(Tlh.rdi Floorl
Womemi's
of
IFtftl) Aitruwp -
34tl) mib 351!) trrrtn
1 0 Per MONTH ON PLEDGE
IOQF PERSONAL PROPERTY
THE PROVIDENT LOAN SOCIETY OF NEW YORK
MANHATTAN " HltONX ' !
Fourth Avenue, cor. 25th Street. Ponrtlandt Ave., cor. uth Street. j
Lldrlilge Street, cor. ItMngton St. Itlcntilt l.l N
beventli Ave., bet IStli mid tilth SU. Hmllli St . cor. Livingston St.
i..-ri. a.-b 1'uiii siireot V.,r'!,!n", Avcnilu, cor. Dohevolse m
Lexington Ave., cor. I.ttli Street Pitkin Av-eiin... cor. Ilookanay Ave. !
('.rand Street, cor. t llnion Street, . , . r.- rr, . . TT. ,,v
Fast 7Sd St.. bet. Lexington A M Avs. )' ' illr.l'Al D 111 N '
Last Houston St., cor, IWx Si. i 2 I WO W 1. 1. K.i 1'ltOM DAl'U. '
JERSEY HIGHWAYS
AGAIN DISCUSSED
Testimony fiiven Before Ilen
ness.v Investintinir Com
mittee Recalled.
COMPARISON OF P HICKS
Tnr.NTos, N. J.. July 22. Twenty-two
Jears ago New Jersey adopted the
State aid policy for Imlldlng good roads.
At first the cost was eienly divided be
tween the State and the counties, town-I
ships and property owners nlong tho lino
of the road to be Improved. Several ,
jears ago the property owners were
eliminated n.i contributors, and the ,
townships nearly so. Now thu Stats
and the counties bear the greater part
of tin. burden. '
For twenty-two years the material
men, contractors and politicians hao
been gradually building up combination,
until at present the taxpayers seem to
be bound and helpless. Notwithstand
ing tli reforms that have been adopted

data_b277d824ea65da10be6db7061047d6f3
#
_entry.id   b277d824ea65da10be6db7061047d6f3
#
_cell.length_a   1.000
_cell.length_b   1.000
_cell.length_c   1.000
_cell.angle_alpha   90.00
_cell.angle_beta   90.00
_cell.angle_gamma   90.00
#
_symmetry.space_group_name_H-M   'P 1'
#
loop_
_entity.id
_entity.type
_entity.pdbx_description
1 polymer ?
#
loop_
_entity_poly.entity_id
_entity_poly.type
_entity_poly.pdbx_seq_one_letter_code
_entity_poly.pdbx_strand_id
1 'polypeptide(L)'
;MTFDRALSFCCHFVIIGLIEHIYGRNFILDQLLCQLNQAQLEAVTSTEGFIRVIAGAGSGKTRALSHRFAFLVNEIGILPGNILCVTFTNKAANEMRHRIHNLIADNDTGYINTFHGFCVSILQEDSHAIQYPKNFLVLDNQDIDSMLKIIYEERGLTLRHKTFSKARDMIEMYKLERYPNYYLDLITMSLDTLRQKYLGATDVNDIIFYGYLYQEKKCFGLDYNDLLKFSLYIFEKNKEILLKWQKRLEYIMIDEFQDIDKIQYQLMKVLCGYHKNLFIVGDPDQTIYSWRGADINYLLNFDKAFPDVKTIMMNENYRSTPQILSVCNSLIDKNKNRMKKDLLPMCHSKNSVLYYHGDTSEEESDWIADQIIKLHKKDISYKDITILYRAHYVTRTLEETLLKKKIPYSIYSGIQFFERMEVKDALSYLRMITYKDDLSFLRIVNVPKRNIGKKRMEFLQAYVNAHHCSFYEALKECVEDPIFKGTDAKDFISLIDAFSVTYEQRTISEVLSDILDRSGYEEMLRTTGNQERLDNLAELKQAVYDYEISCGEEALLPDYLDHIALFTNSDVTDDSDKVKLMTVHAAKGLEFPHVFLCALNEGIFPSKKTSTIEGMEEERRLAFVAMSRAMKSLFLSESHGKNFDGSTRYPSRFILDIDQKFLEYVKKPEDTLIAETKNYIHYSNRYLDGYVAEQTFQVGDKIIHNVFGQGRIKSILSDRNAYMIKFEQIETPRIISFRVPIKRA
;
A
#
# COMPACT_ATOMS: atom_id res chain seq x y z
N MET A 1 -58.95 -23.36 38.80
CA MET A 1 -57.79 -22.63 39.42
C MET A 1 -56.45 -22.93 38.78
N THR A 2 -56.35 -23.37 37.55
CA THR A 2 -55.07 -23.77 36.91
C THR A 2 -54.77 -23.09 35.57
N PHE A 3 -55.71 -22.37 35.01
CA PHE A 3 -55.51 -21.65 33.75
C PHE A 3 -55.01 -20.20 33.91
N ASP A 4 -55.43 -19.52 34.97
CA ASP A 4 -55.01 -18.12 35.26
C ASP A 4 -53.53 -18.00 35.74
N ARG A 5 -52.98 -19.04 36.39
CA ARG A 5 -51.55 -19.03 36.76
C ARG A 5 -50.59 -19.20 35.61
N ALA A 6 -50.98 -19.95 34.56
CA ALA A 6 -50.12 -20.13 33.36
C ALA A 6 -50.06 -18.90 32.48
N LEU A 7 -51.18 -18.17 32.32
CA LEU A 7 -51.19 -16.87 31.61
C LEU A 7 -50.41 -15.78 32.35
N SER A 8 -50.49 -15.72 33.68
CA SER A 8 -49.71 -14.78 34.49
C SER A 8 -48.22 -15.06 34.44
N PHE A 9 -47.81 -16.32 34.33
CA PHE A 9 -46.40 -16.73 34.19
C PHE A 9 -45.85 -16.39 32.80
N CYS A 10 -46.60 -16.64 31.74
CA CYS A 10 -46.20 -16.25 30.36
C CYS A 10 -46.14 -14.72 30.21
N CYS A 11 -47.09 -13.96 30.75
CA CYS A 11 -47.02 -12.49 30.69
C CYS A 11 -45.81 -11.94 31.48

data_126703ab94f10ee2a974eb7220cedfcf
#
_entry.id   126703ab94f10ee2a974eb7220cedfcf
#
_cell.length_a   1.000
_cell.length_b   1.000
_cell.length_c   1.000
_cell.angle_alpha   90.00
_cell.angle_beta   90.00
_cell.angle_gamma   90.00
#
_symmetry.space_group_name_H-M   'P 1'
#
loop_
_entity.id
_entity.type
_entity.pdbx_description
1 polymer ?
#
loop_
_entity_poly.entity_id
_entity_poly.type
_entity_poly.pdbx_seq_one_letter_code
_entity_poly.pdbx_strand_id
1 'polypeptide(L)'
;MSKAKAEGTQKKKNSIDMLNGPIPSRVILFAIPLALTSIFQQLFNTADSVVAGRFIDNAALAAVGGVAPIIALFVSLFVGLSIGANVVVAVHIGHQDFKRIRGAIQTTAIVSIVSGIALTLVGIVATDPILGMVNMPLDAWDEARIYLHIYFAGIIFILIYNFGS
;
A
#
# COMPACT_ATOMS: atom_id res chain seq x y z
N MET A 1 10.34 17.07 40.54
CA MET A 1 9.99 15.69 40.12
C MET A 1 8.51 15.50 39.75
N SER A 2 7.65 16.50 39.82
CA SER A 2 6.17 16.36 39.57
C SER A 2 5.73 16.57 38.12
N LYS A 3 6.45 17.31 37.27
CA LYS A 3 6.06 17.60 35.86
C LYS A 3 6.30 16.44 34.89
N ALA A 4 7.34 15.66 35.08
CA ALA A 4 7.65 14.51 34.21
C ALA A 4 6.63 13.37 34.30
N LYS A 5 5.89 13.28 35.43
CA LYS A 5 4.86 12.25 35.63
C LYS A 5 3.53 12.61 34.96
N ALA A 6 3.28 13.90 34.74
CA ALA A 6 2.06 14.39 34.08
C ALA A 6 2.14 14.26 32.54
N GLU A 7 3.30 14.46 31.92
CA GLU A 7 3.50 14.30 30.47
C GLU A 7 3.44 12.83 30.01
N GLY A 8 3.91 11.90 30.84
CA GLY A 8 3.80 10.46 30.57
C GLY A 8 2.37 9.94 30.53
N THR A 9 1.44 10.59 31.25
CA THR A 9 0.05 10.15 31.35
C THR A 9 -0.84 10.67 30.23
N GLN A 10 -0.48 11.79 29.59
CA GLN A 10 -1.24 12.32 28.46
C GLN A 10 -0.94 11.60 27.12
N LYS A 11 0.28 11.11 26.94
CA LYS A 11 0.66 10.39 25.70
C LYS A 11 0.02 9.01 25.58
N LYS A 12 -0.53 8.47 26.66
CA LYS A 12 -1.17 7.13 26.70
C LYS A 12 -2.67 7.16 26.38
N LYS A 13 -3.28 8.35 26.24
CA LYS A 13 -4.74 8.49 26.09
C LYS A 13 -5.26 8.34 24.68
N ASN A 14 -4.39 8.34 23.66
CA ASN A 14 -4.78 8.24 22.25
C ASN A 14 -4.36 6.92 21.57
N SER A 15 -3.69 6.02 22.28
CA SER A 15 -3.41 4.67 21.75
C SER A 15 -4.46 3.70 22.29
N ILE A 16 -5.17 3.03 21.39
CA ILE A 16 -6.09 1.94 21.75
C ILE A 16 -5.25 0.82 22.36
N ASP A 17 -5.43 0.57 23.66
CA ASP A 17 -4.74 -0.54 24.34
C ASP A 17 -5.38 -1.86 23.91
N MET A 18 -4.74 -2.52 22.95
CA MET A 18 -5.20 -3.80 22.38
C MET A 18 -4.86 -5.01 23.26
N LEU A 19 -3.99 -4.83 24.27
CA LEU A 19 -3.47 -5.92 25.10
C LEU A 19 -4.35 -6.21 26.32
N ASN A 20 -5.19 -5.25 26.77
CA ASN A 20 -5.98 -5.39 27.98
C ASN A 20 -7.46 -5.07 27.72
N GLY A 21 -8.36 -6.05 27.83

In other dliectlons, llttlo has been done
toward breaklrg up the paving trust.
I'p to last November, according to the
nflkial report of State itoad Commis
sioner Stevens, 1.9S6.0S7 tulles of road
b id been built In Nw Jet soy under the
stuiti old laws, ranging from a little
. mm e than live and one-half miles ill
Hudson to 221 miles In lfurllrgtoii, On
tills work lliu coniraciors nave pros
pered. Last winter the Hennessy committee.
which Investigated road conditions In
L-iiliin 4 '( f. i ,,M' Slate. reHjrted tint 'circumstances
in 'i t ion relating to contracts for bituminous con
. ,, ., ..".'Ipreti- pavements olnt plainly to a con
11 :'., V stilr.i.-y against the public Interest
whereby excessive prices w re exnctei
for patented pavements both by the
Kssex county aulhorltlis ami tho olll
clals of the city of Newark,"
It nnneared. according to the report.
that bltullthlc was specified In Newark
und warrenlte In Ksex county. Th-
committee found evidence that the two
frtMiitu ..wtilM! tlii.. material were
so related that alt competition In the,
contracts bad been ellmlnnted.
Manv comp-tent witnesses testllled
that "an unpatented pavement of the
bituminous concrete type two Inches
IhlcU-. which xvas lh,. thickness of the
warrenlte pavement laid In the county,
could 1. and had been friUently laid
elsewhere at a price not exceeding HO
tents a wiu.ire yard. The price paid by
Ksscx county for warrenlte on the
l'oinpton Turnplk was 11.31, which ap
plied to about ud.OOO yards of material."
Coder open specifications about 120,000
would have bteti saed to tho county on
this one Job.
Conditions In Ksjex are typical of
,ni un,.,' caisiiiik 111 IIIUSI 01 IIIM l.UHT
1,; I counties. Her' In Mercer, for tnsUir.-e. I
members of tho Hoard of I reeholders
admit tint they are paying 00 cents .1
1 ,VJr r Ir"'" l"c 'iairy
tli.it is furnishing It to contractors at
7u cents, and In some instances as low
as cuts a ton: and the.v excuse
themselves by saying that they cannot
buy It for less.
Mayor Siimlley of North Plalnfleld,
who Is Interested In a stone quarry, tcs
tltUd bcfoie the Hennessy committer
lhat thete Is a combination of traprock
quarries to maintain prices of stone for
toad building and other prices; that he
was in the combination, and that "we
finned a (ombitintlon together and regu
lated prices for it and put It on a busi
ness level, and we have been doing It
I.V..1 hltli't. ittiit n'M urrt crtlm- tn 11
up as long as we can." I
Tho testimony was given nearly two
.veats after the "seven sisters" acts were
passed. One of the "sisters," the first,
vvna "an net to define trusts and to pro- ,
vide for criminal penalties and pimlali
mcnt of (orisorulious, firms and persons